(Rich Pedroncelli, Associated Press file)

Pennsylvania prisons spend millions to house less than 100 pot offenders

Pennsylvania, a state that is contemplating medical marijuana legalization, is currently spending millions of dollars annually for its state prisons to house fewer than 100 nonviolent inmates serving time on cannabis charges.

Pennsylvania’s Department of Corrections currently houses 97 people imprisoned on marijuana charges, costing taxpayers around $2.5 million annually — or $25,700 annually per inmate — according to the state’s auditor general Eugene DePasquale.

DePasquale recently encouraged the legislature to pass the medical marijuana-legalizing Senate Bill 3, pointing toward patients who lack access to medical cannabis but also the nonviolent inmates facing pot charges and racking up jail bills for taxpayers, according to The York Daily Record.

“I think it’s the right thing to do for people,” DePasquale told the Daily Record. “Whether it’s $2 or $2.5 million, it is a waste of money, in my opinion, to arrest people for this.”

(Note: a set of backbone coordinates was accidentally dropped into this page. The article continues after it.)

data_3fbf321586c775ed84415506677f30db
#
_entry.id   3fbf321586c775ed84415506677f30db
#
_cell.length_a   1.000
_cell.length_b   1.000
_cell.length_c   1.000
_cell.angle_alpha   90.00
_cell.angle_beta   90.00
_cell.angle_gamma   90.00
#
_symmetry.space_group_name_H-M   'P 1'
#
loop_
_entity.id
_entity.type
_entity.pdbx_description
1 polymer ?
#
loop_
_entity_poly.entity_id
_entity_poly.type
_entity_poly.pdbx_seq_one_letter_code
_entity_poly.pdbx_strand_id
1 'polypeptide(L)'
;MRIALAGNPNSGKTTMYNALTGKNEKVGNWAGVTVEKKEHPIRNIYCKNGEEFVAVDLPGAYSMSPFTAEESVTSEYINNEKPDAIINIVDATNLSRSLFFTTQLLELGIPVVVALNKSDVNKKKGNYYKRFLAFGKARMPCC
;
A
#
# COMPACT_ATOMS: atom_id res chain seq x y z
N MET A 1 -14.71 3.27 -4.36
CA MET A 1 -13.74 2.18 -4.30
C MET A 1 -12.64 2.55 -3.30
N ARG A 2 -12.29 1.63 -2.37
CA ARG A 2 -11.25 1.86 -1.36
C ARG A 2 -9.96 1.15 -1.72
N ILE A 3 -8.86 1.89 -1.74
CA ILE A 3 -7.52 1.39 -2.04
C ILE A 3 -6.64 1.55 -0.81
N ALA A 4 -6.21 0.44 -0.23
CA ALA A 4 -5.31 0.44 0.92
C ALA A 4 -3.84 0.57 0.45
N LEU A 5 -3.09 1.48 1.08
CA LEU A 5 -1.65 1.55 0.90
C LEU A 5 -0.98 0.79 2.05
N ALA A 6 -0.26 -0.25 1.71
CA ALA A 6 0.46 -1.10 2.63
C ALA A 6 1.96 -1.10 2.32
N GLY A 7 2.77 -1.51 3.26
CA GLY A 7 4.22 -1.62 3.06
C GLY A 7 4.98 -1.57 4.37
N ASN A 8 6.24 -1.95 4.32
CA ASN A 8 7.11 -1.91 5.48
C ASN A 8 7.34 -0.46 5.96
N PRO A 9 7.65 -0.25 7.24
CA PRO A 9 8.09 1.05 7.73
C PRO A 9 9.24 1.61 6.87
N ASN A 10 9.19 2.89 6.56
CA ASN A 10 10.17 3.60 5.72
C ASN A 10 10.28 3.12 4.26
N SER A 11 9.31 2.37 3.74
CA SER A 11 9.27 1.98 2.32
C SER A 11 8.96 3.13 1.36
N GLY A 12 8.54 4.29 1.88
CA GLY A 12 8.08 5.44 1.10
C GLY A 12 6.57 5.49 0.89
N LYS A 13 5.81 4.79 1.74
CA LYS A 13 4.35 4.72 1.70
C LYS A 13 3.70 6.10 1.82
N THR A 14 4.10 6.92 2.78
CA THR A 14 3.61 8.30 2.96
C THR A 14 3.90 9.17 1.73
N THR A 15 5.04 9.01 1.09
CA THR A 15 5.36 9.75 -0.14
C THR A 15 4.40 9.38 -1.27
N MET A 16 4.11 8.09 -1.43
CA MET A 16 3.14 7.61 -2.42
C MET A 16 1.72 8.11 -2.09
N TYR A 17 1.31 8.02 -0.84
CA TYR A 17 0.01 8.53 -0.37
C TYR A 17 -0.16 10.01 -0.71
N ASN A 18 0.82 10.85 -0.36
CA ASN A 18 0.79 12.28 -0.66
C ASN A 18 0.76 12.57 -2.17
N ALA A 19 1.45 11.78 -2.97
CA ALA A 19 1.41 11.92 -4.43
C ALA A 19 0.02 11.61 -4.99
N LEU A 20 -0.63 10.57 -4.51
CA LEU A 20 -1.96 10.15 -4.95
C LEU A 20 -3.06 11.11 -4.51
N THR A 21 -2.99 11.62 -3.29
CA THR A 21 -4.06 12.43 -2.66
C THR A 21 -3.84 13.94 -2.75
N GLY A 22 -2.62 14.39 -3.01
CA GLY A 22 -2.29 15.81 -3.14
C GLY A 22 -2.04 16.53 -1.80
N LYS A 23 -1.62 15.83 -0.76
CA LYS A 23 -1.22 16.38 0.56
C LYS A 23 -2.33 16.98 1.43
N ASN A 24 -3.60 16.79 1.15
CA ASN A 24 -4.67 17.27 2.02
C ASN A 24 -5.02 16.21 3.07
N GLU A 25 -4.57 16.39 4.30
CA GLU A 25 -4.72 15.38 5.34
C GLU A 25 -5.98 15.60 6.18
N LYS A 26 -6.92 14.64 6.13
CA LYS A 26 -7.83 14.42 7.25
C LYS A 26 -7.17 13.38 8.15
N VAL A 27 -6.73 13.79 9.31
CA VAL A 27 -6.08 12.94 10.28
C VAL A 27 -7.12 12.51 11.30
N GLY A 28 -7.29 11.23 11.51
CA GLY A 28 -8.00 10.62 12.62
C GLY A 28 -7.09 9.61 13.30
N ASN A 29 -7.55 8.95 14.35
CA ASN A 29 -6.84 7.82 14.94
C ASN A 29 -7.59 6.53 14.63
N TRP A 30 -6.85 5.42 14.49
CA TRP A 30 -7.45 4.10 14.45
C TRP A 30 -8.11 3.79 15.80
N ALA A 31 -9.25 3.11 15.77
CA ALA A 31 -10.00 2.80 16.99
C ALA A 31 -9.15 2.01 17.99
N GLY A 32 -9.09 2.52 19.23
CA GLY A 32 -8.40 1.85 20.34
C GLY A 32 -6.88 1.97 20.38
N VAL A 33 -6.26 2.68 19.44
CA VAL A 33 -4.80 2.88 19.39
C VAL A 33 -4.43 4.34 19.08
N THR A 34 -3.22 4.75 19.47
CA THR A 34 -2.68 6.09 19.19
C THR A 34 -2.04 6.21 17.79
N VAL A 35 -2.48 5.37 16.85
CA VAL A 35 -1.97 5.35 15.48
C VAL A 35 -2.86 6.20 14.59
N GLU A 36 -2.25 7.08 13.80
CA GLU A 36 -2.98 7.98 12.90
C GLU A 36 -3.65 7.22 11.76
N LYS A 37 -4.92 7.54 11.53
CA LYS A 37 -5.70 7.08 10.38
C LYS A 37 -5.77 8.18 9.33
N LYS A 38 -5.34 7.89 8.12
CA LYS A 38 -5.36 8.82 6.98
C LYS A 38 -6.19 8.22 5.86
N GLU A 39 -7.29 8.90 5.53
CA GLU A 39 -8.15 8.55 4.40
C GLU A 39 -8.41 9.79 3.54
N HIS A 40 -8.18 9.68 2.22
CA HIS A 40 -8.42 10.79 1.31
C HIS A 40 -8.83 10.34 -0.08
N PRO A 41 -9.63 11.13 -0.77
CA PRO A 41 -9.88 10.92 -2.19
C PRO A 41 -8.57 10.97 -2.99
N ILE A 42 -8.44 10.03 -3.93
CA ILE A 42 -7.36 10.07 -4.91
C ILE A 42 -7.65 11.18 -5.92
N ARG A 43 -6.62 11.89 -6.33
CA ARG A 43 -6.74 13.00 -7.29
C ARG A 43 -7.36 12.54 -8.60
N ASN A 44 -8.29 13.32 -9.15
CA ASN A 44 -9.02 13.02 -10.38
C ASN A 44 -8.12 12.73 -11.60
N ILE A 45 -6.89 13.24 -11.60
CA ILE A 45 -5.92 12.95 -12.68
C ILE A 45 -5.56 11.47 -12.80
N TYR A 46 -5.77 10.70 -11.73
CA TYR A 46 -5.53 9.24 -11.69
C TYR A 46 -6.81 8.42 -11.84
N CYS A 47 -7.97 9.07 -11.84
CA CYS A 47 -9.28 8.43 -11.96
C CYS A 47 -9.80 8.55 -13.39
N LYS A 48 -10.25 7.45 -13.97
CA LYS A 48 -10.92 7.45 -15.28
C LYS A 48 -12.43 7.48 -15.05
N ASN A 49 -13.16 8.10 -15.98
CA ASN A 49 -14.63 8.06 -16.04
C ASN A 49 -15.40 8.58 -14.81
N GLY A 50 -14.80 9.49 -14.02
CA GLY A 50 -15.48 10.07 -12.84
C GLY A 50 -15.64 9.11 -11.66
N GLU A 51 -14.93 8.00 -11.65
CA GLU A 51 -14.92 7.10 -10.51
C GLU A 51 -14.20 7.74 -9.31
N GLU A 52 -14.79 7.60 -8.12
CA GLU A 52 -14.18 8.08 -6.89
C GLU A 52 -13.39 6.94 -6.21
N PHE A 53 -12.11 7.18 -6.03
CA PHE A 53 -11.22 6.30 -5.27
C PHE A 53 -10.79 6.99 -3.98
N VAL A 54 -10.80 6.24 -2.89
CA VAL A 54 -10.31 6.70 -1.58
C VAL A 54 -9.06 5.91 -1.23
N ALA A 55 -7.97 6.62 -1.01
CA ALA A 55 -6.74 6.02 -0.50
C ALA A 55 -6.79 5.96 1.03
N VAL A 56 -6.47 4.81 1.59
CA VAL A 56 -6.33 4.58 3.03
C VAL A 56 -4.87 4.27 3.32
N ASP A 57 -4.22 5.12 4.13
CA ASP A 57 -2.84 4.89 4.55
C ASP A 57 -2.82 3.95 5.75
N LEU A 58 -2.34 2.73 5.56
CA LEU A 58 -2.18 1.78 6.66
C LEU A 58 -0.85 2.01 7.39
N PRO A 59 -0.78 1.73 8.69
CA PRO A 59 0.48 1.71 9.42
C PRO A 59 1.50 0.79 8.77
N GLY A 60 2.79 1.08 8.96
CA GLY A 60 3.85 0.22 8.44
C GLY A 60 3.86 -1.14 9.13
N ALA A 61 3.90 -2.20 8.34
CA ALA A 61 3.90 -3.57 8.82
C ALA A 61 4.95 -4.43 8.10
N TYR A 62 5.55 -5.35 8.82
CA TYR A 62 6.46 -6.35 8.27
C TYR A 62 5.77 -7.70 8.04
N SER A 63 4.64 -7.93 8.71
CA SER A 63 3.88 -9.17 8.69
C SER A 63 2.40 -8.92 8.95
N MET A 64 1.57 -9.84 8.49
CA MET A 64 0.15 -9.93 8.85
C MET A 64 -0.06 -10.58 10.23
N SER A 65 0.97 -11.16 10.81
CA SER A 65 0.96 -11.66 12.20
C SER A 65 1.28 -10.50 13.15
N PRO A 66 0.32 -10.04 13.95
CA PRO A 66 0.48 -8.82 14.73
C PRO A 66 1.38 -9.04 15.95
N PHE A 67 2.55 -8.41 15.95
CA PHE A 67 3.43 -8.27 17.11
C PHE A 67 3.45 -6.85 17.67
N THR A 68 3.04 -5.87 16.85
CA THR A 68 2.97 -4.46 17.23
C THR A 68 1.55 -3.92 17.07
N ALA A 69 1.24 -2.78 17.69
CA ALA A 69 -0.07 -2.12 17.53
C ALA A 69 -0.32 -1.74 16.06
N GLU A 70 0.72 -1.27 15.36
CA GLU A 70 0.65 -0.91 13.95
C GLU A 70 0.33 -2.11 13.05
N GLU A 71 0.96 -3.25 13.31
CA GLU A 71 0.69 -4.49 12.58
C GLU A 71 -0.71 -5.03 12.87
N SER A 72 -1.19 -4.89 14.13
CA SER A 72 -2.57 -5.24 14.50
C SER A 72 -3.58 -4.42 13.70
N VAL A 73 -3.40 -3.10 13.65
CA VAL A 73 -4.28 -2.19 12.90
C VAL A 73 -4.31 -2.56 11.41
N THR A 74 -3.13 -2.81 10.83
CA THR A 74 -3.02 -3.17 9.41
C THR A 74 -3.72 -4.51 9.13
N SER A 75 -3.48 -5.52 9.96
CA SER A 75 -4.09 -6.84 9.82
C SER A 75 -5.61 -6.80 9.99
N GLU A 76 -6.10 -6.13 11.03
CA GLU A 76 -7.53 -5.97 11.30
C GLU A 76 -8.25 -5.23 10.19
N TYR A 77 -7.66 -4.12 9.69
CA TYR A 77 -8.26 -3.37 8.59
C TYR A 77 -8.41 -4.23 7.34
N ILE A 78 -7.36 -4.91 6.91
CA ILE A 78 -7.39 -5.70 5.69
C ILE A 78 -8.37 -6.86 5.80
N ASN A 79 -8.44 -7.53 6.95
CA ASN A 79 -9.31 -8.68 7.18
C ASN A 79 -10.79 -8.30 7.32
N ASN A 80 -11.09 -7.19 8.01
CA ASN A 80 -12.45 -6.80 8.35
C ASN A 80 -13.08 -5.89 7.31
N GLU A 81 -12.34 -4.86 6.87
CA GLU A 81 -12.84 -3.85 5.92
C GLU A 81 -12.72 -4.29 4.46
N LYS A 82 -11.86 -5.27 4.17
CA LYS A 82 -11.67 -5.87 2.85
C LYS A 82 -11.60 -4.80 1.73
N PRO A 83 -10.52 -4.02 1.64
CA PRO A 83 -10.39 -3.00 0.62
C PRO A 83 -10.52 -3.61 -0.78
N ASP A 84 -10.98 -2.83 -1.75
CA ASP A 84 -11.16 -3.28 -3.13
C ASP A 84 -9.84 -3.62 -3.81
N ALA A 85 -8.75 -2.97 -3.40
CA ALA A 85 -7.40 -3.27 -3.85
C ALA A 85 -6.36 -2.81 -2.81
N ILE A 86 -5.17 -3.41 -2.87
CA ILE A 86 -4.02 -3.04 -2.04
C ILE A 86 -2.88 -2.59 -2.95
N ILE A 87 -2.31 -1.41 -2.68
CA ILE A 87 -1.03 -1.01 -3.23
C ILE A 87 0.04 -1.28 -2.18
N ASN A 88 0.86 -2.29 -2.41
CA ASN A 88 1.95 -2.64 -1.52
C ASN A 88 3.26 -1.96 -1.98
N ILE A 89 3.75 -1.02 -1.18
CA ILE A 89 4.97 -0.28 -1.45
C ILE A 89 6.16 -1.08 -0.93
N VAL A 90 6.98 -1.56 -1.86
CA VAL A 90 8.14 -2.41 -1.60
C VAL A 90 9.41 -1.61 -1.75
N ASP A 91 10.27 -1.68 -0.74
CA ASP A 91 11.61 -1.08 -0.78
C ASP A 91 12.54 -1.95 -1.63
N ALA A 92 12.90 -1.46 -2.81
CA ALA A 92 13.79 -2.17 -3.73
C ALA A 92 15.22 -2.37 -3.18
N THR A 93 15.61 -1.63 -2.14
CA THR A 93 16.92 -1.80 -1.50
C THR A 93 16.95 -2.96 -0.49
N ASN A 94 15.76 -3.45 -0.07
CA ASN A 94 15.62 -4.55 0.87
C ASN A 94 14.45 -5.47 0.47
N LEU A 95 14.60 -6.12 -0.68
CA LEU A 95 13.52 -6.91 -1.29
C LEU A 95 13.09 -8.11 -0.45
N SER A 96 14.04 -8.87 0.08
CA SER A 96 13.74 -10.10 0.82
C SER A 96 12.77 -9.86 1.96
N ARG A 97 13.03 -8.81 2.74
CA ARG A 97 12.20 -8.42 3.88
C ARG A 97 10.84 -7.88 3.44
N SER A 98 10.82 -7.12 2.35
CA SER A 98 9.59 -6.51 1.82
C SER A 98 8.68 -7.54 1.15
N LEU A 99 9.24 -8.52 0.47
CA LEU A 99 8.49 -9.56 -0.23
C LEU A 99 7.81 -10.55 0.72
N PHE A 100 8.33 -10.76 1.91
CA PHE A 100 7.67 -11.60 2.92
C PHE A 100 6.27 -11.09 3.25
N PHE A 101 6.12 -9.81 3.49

As the Daily Record reported:

There are no nonviolent marijuana offenders in Philadelphia’s prison facilities, according to Shawn Hawes, public information officer for the Philadelphia Prison System. The city decriminalized marijuana in October 2014, making possession of small amounts of marijuana — 30 grams or less — punishable by a citation and $25 fine.

Treatment programs and probation are a more effective way to deal with nonviolent marijuana offenders, said Wes Kahley, York City Police chief.

“We need to focus on putting violent criminals in jail, not nonviolent offenders,” he said.

While he admitted he’s not an expert on marijuana being used as medicine, Kahley said if it could be a treatment for people who are sick, we should find a way to make that available. But full legalization of the drug, Kahley said, is not the right way.

“Most crimes have a proponent of alcohol and drugs,” he said.